still fight the General Election with Mr Corbyn?

:18:12.:18:17.

These are matters for the future. I believe the leadership issue was

:18:18.:18:25.

settled last year. We have had two leadership contest in two years.

:18:26.:18:29.

Would you seriously contemplate going into the next election, if it

:18:30.:18:33.

is early I perfectly understand Jeremy Corbyn is your man, but if it

:18:34.:18:39.

is not until 2020, and you are still 17 points behind in the polls, will

:18:40.:18:43.

you go into the next election like that? There is a lot of future

:18:44.:18:48.

looking and speculation there, I don't know what the future holds,

:18:49.:18:57.

where the Labour Party will be in 12 months let alone by 2020 summit

:18:58.:18:59.

cross those bridges when we come to it. My main challenge is to make

:19:00.:19:02.

sure the Labour Party is in the best possible place organisationally to

:19:03.:19:05.

fight an election, that's my challenge and I'm up for that to

:19:06.:19:08.

make sure we are in the best possible place to make sure Labour

:19:09.:19:15.

returns as many Labour MPs as possible. Thank you for joining us.

:19:16.:19:21.

And we're joined now from the Liberal Democrats' spring

:19:22.:19:23.

conference in York by the former Deputy Prime Minister Nick Clegg.

:19:24.:19:25.

Good morning. In his conference speech today, Tim Farron lumps

:19:26.:19:34.

Theresa May with Vladimir Putin, Marine Le Pen and Donald Trump. In

:19:35.:19:39.

what way is Mrs May similar to Marine Le Pen? Of course he is not

:19:40.:19:48.

saying Theresa May is identical to Marine Le Pen, I think what Tim

:19:49.:19:53.

Wilby spelling out shortly in his speech is that we need to be aware

:19:54.:19:57.

what's going on in the world, the International settlement that was

:19:58.:20:04.

arrived at after the First World -- Second World War, that bound

:20:05.:20:10.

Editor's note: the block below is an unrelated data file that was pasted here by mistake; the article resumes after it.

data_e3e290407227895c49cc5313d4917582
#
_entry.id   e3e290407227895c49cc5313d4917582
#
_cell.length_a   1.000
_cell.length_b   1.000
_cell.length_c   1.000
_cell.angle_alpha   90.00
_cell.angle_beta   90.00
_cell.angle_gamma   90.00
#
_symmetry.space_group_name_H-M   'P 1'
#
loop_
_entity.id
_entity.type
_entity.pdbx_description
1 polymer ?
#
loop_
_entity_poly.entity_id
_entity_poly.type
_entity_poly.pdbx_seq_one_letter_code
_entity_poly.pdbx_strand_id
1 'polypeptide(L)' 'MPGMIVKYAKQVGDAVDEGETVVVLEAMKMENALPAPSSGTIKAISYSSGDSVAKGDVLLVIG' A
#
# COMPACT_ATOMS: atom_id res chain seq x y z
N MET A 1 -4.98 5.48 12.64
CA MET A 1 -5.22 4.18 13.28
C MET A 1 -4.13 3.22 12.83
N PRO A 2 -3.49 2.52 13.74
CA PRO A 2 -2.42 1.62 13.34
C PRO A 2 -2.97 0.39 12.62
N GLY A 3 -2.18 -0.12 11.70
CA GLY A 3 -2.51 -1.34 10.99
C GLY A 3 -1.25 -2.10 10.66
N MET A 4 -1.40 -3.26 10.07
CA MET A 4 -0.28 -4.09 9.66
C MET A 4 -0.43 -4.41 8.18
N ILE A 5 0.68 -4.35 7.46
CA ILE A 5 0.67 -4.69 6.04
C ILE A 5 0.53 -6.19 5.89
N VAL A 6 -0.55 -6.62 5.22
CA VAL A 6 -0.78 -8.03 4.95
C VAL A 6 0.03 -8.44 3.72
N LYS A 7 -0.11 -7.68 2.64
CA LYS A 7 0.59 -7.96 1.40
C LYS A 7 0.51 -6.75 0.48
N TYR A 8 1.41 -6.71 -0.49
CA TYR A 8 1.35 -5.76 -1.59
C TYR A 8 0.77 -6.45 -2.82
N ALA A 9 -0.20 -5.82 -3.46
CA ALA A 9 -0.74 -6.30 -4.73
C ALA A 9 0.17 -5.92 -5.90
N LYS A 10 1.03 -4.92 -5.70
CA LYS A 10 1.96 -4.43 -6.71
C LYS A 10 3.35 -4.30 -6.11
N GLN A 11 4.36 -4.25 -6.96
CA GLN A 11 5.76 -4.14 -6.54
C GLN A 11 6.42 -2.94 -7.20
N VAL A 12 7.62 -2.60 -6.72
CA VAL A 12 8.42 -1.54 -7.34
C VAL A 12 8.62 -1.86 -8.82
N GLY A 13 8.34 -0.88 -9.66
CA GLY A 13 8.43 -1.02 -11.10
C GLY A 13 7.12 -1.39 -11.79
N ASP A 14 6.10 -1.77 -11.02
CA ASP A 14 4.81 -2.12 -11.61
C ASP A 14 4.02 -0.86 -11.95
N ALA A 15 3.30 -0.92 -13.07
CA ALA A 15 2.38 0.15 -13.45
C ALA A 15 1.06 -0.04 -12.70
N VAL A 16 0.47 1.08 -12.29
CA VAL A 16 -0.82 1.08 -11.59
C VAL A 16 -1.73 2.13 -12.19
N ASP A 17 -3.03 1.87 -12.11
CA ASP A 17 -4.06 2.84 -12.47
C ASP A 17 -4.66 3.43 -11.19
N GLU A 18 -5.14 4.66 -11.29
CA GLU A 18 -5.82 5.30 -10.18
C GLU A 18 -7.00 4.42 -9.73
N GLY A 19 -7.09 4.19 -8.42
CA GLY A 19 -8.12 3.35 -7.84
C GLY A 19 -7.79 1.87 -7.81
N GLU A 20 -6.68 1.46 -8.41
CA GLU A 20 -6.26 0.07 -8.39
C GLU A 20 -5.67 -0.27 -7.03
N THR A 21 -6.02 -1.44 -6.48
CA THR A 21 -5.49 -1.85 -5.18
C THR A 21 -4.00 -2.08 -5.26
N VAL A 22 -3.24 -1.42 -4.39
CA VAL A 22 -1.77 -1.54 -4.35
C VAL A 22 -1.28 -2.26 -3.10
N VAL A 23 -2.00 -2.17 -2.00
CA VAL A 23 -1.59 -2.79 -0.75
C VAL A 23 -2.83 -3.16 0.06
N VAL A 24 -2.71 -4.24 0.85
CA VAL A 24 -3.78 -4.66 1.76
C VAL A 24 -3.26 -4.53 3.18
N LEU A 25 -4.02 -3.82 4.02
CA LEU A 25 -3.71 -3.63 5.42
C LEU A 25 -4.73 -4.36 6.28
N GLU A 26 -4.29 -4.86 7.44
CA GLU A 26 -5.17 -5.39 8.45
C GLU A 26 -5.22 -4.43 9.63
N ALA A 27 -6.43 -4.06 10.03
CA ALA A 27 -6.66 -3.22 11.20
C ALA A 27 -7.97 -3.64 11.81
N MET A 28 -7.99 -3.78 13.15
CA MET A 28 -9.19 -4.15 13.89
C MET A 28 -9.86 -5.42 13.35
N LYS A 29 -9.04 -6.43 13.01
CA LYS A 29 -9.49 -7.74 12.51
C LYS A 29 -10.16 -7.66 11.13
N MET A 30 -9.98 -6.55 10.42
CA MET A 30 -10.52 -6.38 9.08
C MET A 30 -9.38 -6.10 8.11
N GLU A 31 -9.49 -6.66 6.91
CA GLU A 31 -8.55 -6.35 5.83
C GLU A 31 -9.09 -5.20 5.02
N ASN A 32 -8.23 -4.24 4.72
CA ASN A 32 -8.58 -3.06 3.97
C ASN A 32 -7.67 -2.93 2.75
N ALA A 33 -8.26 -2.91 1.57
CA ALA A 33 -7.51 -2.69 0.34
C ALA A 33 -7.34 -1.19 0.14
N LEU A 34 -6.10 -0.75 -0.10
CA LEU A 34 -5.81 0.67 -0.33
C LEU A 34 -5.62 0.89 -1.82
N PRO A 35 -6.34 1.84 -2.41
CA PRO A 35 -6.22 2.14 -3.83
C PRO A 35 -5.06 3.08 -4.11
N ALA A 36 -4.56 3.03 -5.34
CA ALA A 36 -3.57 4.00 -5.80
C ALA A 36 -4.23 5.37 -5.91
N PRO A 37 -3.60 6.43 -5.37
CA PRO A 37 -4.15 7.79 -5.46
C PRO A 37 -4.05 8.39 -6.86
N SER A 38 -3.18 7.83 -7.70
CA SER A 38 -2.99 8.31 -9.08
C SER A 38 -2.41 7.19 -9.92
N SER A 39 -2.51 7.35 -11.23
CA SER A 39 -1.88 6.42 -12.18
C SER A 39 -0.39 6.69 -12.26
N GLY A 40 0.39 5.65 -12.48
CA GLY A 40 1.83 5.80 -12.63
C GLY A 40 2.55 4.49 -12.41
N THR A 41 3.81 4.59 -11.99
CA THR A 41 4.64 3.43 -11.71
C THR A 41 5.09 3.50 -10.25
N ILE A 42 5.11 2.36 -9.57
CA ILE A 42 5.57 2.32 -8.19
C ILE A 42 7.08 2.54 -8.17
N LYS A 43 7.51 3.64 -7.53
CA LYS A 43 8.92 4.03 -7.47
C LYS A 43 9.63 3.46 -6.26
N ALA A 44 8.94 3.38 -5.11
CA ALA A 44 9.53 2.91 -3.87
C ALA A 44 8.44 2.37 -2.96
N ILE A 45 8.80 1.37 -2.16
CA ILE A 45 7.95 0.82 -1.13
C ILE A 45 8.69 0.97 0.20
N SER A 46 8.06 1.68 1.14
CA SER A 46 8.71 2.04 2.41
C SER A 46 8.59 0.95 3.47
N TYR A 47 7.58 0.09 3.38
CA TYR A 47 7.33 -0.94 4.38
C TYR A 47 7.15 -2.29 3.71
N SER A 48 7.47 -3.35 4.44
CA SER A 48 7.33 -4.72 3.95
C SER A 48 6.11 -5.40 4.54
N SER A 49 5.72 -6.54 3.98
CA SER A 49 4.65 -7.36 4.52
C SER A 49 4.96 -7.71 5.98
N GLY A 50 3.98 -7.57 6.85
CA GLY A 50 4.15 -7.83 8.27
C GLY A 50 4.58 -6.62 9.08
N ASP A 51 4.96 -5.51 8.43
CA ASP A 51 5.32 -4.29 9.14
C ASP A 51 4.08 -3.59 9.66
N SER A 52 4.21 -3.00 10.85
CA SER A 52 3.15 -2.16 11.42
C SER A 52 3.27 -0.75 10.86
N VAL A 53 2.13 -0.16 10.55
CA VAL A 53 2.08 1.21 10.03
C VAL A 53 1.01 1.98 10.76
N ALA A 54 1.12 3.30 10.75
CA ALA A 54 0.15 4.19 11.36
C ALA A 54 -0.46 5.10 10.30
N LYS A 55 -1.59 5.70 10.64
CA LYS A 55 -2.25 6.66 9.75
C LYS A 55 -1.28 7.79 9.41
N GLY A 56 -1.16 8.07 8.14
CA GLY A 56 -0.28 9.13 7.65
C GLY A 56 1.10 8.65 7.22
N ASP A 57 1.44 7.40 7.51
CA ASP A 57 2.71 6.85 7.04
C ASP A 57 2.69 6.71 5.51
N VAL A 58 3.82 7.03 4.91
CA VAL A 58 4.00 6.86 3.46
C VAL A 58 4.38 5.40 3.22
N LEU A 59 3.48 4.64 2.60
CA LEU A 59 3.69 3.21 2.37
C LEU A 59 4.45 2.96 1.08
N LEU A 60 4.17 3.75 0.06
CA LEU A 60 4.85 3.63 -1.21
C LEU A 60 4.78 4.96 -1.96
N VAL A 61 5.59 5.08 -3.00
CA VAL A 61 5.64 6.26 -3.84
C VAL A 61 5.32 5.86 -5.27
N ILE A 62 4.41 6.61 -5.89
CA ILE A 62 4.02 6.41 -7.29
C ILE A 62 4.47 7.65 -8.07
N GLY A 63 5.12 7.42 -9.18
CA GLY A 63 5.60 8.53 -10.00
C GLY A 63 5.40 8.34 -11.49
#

supranational organisations is under attack from characters as diverse as

:20:11.:20:15.

Vladimir Putin, Marine Le Pen and Donald Trump, and that by side in so

:20:16.:20:20.

ostentatiously with Donald Trump and pursuing this very hard Brexit,

:20:21.:20:23.

Theresa May appears to be giving succour to that much more

:20:24.:20:28.

isolationist chauvinist view of the world than the multilateral approach

:20:29.:20:32.

that Britain has subscribed to for a long time. The exact words he plans

:20:33.:20:38.

to use are welcome to the New World order, Vladimir Putin, Donald Trump,

:20:39.:20:46.

Marine Le Pen, Theresa May, aggressive and teenage to, anti-EU,

:20:47.:20:52.

nationalistic. In what way is Mrs May fitting into any of that? In

:20:53.:20:56.

what way is she similar to Vladimir Putin? I'm not aware she has

:20:57.:21:02.

interfered with other people's elections. The clue is in the quote

:21:03.:21:07.

you just read out, which is the world order. The world order over

:21:08.:21:12.

the last half century or more, by the way a lesson I'm afraid we have

:21:13.:21:16.

to learn in Europe because of the terrible bloodshed of two world was

:21:17.:21:21.

in the space of a few decades, was based on the idea might is not

:21:22.:21:26.

right. Strong arm leaders cannot throw their weight around. What we

:21:27.:21:32.

have now with Putin, the populism across parts of Europe and Donald

:21:33.:21:38.

Trump who thinks the EU will unravel is a shift to a radically different

:21:39.:21:43.

view of the world. Mrs May doesn't think any of that. She is not

:21:44.:21:49.

antenatal, not anti-EU, she says she wants the EU to succeed. She's not

:21:50.:21:55.

aggressive as far as I'm aware so I'm not sure why you would lump the

:21:56.:21:58.

British Prime Minister in with these other characters. Let me explain, by

:21:59.:22:05.

choosing this uncompromising approach to Brexit, clearly in doing

:22:06.:22:13.

so she, in my view, maybe not yours or others, is pursuing a self

:22:14.:22:17.

harming approach to the United Kingdom but also pulling up the

:22:18.:22:20.

threads that bind the rest of the European Union together, in so

:22:21.:22:25.

ostentatiously siding with Donald Trump, somehow declaring in my view

:22:26.:22:30.

speciously that we can make up with the trade we will lose, she's not

:22:31.:22:39.

challenging the shift to a more chauvinist approach to world affairs

:22:40.:22:43.

that is happening in many places. You are at your party's Spring

:22:44.:22:48.

conference, I think we can agree any Lib Dem come back will take a long

:22:49.:22:53.

time. Would Tory dominance be more effectively challenged by a

:22:54.:22:58.

realignment of the centre and the centre-left? Are you working towards

:22:59.:23:03.

that? I missed half the question but I think you are talking about a

:23:04.:23:10.

realignment. As a cook a way to get over Tory dominance, would you want

:23:11.:23:14.

that to happen? Are you working towards that? My view is the

:23:15.:23:19.

recovery of the Lib Dems will be quicker than you suggest. People

:23:20.:23:24.

often forget that even the low point of our fortunes in the last election

:23:25.:23:28.

we still got a million more votes than the SNP, it's only because we

:23:29.:23:33.

have got this crazy electoral system... But the SNP fight in

:23:34.:23:41.

Scotland, you fight in the whole country! But I'm saying the way